When fall wanes toward winter, bass in man-made impoundments pull away from the shallow areas in the backs of creeks and bays and follow the baitfish to main lake structure. If the creek arm is large and deep, they may remain there but use deeper structure, such as deep river ledges, bluff banks or ditches that snake along the lake bottom.
"As a general rule, they'll stay shallow until the water gets down around 50 degrees," offers Oklahoma pro Kenyon Hill. "But when it gets lower than that, they start to gang up on points and dropoffs."
Hill says the fish relate to steeper drops during the winter. For example, if you've caught them on the gentle sloping side of a point during the summer, move to the steeper edge in winter.
Depth is relative, of course. On the shallower, upper end of the lake, a key dropoff may be only 8 feet deep, whereas 18 to 30 feet of water on the lower end may offer the best fishing.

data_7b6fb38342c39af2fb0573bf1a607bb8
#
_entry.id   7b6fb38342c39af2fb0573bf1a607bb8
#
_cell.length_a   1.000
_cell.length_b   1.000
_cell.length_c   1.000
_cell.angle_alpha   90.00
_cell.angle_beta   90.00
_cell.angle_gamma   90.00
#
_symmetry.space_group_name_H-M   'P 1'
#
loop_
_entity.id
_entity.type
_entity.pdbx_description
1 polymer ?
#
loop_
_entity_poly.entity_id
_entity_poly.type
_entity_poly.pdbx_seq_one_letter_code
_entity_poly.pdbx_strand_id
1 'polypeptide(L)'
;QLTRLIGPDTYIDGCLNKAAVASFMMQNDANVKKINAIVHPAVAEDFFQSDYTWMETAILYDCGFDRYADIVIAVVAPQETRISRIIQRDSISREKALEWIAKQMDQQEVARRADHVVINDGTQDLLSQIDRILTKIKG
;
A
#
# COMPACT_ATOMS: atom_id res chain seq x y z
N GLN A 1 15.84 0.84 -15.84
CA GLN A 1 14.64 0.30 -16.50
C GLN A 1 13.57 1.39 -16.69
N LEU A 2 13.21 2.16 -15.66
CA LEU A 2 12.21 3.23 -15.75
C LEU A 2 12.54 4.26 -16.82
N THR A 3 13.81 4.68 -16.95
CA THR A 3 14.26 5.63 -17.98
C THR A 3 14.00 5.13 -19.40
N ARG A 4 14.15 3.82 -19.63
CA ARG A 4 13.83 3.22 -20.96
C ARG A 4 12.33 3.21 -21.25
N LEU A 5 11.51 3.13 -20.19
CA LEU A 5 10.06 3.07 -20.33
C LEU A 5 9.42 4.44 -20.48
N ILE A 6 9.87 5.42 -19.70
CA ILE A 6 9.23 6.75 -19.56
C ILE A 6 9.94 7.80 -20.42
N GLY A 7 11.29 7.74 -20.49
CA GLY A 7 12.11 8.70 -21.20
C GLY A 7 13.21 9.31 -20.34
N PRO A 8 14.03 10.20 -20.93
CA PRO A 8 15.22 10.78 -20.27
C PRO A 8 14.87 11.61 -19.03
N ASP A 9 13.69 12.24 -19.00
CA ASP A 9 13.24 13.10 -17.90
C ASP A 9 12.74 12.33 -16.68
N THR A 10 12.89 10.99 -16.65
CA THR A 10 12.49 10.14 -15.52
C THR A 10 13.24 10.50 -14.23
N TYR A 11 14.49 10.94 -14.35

"The key to this time of year is to spend as much time watching your electronics as you do fishing," he describes. "It can be boring, but you're wasting your time unless you're seeing sharp contours, baitfish and bass in the same area."
Hill, who uses a Lowrance HD111, says today's mapping/GPS features are valuable tools in winter fishing.
"Both features put you right on top of key structure, and the sonar will tell you if the fish are there," he explains.
Hill recommends anglers keep their lure presentations simple. He relies on three presentations — a swimming (Zoom Fat Albert) grub, a Team Supreme Rascal Jig or a drop shot rig with a Zoom Finesse Worm. Both the drop shot and the grub are fished on 6-pound fluorocarbon line.